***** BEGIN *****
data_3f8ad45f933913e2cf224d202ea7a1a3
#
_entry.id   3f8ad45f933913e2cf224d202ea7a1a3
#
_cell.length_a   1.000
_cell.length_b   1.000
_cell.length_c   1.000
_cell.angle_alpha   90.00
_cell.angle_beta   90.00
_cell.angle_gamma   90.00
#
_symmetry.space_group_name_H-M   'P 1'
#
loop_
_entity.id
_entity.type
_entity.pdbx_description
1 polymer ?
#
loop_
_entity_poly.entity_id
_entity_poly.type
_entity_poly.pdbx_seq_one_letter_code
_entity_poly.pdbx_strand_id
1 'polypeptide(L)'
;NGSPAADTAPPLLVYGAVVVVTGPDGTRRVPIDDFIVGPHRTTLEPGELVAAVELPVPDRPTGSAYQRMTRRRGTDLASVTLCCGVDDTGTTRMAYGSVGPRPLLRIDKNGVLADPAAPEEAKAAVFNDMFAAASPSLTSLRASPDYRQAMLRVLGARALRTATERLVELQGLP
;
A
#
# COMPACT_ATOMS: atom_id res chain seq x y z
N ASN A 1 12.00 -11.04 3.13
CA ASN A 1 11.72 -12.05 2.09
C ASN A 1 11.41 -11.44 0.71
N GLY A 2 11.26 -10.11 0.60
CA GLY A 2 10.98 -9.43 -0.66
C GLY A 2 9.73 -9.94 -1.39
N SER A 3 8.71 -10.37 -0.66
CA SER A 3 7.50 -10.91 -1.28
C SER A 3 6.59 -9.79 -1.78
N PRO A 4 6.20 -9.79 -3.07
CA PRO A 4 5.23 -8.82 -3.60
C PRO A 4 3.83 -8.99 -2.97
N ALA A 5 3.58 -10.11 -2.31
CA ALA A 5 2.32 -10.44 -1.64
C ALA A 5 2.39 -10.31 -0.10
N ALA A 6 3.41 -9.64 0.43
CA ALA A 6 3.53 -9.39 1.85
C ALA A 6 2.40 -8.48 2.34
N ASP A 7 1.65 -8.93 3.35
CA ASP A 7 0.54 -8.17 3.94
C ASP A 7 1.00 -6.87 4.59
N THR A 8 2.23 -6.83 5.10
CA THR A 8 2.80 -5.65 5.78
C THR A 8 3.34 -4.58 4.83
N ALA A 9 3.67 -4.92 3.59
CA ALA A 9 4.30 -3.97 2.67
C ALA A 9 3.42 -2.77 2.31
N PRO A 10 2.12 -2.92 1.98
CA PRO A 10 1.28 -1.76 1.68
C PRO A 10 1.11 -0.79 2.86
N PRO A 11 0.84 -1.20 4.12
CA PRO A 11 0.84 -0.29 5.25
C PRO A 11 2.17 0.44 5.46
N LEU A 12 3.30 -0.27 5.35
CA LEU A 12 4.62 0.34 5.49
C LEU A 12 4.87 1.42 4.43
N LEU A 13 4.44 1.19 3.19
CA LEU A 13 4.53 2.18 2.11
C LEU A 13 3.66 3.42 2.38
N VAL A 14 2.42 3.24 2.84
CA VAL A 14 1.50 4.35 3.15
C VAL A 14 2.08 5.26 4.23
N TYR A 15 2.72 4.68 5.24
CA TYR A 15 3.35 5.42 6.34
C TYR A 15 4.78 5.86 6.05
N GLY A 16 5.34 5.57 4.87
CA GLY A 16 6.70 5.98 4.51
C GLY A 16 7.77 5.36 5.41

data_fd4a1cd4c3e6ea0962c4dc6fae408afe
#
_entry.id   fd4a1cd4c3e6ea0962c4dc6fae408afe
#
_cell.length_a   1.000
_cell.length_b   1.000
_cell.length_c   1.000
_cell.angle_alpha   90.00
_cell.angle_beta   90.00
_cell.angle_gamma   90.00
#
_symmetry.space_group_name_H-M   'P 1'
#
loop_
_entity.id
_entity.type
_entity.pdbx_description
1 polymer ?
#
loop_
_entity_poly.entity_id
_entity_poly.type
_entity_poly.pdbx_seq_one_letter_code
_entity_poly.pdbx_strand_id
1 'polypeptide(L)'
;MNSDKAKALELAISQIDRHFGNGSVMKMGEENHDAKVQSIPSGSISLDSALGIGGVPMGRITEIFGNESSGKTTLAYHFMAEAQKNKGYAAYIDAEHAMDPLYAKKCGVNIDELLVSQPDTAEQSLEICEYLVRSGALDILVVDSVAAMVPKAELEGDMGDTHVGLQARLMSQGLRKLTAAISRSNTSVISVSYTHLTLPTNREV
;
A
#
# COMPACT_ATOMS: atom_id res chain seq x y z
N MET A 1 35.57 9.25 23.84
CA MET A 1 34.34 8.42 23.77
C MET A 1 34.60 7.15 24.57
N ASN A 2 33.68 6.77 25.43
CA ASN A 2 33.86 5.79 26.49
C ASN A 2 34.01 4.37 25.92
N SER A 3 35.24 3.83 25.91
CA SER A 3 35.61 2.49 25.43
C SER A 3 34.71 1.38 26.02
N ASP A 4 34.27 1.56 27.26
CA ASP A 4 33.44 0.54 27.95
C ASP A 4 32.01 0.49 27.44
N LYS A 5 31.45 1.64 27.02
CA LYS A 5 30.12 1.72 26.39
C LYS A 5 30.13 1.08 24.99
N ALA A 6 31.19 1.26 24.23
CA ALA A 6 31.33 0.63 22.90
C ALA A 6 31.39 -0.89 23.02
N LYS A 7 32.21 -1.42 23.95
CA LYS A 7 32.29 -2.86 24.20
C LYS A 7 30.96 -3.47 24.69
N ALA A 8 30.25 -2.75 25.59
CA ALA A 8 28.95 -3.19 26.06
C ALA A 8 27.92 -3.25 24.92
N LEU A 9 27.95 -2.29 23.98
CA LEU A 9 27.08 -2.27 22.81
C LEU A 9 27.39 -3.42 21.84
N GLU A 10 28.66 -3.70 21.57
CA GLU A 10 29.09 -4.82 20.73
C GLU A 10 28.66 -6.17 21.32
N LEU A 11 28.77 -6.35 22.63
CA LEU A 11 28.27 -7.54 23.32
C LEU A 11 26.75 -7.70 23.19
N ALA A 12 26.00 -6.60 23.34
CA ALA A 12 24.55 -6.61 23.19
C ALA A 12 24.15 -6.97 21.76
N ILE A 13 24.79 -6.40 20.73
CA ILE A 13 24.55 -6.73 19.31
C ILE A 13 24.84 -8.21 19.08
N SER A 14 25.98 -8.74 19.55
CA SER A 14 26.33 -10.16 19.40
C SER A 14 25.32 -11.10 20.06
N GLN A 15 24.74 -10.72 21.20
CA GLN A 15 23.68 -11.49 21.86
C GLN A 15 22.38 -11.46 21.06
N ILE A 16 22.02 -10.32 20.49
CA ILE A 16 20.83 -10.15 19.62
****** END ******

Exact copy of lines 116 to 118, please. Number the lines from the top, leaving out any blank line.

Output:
CA SER A 3 35.61 2.49 25.43
C SER A 3 34.71 1.38 26.02
N ASP A 4 34.27 1.56 27.26